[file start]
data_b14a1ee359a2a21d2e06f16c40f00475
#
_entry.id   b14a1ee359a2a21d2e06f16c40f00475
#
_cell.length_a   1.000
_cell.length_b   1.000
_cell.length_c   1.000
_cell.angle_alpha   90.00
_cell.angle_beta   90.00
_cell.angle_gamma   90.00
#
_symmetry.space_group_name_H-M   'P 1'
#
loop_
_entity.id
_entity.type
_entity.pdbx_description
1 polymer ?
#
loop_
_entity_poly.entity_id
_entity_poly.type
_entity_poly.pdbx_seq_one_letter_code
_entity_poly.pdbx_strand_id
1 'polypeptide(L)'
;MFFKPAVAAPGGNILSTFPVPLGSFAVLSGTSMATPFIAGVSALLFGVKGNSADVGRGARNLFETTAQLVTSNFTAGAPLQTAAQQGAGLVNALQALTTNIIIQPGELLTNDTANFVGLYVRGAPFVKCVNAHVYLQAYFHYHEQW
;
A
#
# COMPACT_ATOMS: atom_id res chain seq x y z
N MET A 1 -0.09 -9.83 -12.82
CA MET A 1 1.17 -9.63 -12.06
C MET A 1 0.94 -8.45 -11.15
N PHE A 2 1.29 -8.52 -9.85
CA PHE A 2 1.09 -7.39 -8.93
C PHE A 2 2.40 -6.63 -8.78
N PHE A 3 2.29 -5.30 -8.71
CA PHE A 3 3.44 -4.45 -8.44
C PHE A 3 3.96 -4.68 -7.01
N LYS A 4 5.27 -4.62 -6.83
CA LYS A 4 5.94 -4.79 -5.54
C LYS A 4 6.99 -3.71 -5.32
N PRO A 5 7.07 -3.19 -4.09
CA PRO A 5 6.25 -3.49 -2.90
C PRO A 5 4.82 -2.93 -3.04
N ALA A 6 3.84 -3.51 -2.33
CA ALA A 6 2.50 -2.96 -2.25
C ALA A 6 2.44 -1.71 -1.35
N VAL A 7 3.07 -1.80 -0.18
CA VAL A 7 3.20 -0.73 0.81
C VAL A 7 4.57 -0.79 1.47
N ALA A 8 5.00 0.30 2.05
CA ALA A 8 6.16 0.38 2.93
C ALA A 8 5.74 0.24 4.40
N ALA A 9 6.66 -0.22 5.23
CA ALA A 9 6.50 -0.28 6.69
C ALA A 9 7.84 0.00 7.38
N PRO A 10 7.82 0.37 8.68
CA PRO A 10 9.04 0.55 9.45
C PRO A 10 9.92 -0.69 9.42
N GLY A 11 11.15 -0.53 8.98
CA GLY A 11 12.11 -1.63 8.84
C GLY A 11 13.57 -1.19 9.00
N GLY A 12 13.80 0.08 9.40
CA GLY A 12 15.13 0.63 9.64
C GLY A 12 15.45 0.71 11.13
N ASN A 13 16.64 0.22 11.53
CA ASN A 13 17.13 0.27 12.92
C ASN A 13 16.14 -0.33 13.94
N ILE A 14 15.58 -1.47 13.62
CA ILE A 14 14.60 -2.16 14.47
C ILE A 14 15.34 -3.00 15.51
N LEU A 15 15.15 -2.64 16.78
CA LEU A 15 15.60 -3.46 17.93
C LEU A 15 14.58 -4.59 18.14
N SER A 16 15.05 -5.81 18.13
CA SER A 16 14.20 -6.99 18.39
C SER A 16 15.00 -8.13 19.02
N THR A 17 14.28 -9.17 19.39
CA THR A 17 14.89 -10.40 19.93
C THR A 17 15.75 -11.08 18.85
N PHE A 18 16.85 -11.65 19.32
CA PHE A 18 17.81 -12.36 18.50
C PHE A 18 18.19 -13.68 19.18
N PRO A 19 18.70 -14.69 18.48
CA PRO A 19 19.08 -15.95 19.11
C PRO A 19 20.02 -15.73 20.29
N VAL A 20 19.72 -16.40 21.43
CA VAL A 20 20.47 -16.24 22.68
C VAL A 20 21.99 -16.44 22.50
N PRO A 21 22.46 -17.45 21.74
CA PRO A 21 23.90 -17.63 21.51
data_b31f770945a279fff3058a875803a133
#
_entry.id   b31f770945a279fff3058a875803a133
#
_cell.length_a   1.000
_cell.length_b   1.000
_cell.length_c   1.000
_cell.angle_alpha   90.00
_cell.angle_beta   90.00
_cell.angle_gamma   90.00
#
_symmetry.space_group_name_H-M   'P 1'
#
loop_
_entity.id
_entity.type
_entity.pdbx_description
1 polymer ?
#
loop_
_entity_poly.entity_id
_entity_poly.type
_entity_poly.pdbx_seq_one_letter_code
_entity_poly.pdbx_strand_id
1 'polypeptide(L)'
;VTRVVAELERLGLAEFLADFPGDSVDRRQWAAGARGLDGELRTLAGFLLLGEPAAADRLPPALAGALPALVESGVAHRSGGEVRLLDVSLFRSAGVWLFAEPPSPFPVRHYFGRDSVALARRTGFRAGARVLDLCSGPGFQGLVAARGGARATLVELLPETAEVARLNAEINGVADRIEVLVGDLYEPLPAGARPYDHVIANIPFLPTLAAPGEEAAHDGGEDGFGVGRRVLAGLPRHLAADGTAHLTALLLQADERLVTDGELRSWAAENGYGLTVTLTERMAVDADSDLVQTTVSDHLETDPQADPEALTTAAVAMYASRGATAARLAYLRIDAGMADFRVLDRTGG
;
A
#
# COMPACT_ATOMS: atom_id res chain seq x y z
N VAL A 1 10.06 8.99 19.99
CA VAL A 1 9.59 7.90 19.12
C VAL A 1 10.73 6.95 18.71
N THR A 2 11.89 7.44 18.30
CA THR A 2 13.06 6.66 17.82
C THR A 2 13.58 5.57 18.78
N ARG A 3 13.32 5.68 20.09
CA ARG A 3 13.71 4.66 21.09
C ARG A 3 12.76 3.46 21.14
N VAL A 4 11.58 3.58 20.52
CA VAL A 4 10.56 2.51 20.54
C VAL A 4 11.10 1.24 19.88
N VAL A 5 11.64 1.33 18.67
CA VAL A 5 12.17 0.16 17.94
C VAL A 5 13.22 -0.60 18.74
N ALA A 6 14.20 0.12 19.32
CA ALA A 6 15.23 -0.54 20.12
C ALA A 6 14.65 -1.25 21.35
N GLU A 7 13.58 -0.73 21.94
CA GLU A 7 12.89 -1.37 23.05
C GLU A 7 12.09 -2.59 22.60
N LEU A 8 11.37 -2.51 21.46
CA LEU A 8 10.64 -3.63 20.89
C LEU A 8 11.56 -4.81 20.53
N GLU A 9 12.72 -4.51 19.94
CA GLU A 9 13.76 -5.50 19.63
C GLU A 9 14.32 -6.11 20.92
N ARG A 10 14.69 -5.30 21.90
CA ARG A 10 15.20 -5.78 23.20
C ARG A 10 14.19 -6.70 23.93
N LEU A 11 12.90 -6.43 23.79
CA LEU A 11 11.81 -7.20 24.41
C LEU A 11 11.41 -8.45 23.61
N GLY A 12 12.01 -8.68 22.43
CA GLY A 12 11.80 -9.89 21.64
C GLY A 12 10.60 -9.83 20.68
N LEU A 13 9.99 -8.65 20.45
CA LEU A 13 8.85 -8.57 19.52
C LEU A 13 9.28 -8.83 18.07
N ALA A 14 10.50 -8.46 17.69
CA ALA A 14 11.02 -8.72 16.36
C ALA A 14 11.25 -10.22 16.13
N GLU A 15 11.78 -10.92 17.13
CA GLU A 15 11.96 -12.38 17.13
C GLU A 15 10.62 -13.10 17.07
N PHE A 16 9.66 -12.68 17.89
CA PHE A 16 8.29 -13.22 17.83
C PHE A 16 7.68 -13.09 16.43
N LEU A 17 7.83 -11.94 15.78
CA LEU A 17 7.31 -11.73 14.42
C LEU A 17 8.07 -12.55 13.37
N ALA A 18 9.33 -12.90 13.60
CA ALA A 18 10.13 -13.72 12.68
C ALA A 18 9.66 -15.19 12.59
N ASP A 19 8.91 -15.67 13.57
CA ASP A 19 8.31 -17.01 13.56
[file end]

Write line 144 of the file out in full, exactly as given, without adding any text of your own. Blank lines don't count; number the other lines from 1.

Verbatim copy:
N LEU A 8 11.37 -2.51 21.46